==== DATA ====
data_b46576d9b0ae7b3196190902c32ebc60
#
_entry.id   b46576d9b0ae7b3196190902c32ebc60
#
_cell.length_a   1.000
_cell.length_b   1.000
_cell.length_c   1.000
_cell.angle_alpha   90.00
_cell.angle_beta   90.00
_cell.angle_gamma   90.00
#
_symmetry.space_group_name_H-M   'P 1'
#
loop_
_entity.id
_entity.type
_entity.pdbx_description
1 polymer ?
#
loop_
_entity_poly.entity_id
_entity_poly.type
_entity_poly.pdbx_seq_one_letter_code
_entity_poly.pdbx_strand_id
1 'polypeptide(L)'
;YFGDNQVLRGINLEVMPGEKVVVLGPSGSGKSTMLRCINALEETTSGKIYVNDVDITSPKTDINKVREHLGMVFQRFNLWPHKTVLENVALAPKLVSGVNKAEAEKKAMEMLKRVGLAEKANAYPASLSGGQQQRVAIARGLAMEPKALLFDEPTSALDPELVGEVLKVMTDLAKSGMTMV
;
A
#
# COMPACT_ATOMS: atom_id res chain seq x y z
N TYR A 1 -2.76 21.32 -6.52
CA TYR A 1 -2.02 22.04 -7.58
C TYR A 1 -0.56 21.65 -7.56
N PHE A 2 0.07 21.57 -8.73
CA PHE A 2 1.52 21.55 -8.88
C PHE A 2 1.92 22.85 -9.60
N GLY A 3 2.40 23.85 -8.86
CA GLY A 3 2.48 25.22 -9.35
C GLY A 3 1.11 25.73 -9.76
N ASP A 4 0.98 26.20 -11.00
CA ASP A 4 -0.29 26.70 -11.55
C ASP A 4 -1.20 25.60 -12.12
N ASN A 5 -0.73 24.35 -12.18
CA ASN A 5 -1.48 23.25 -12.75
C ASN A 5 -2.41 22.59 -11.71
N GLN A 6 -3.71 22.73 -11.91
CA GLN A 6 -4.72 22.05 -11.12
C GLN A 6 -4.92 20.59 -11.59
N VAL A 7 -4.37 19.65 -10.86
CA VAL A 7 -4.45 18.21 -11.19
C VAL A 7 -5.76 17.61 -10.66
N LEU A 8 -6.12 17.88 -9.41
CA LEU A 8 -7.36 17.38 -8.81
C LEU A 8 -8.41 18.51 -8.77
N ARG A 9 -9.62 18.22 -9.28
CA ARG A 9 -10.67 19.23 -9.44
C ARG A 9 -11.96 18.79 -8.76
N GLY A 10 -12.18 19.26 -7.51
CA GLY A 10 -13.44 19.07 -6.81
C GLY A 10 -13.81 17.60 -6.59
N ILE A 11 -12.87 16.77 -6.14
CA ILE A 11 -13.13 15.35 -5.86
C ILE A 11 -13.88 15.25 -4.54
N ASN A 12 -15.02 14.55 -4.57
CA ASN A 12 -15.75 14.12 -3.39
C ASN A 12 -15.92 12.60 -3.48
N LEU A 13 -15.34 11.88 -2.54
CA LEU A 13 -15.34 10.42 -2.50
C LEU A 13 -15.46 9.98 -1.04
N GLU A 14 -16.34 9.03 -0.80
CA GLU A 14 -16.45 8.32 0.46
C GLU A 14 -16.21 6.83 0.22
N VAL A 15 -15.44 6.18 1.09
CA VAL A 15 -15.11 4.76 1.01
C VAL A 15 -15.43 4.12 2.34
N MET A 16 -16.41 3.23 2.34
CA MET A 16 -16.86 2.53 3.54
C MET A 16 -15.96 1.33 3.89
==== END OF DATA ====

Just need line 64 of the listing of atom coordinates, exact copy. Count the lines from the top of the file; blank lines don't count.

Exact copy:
N ASN A 12 -15.02 14.55 -4.57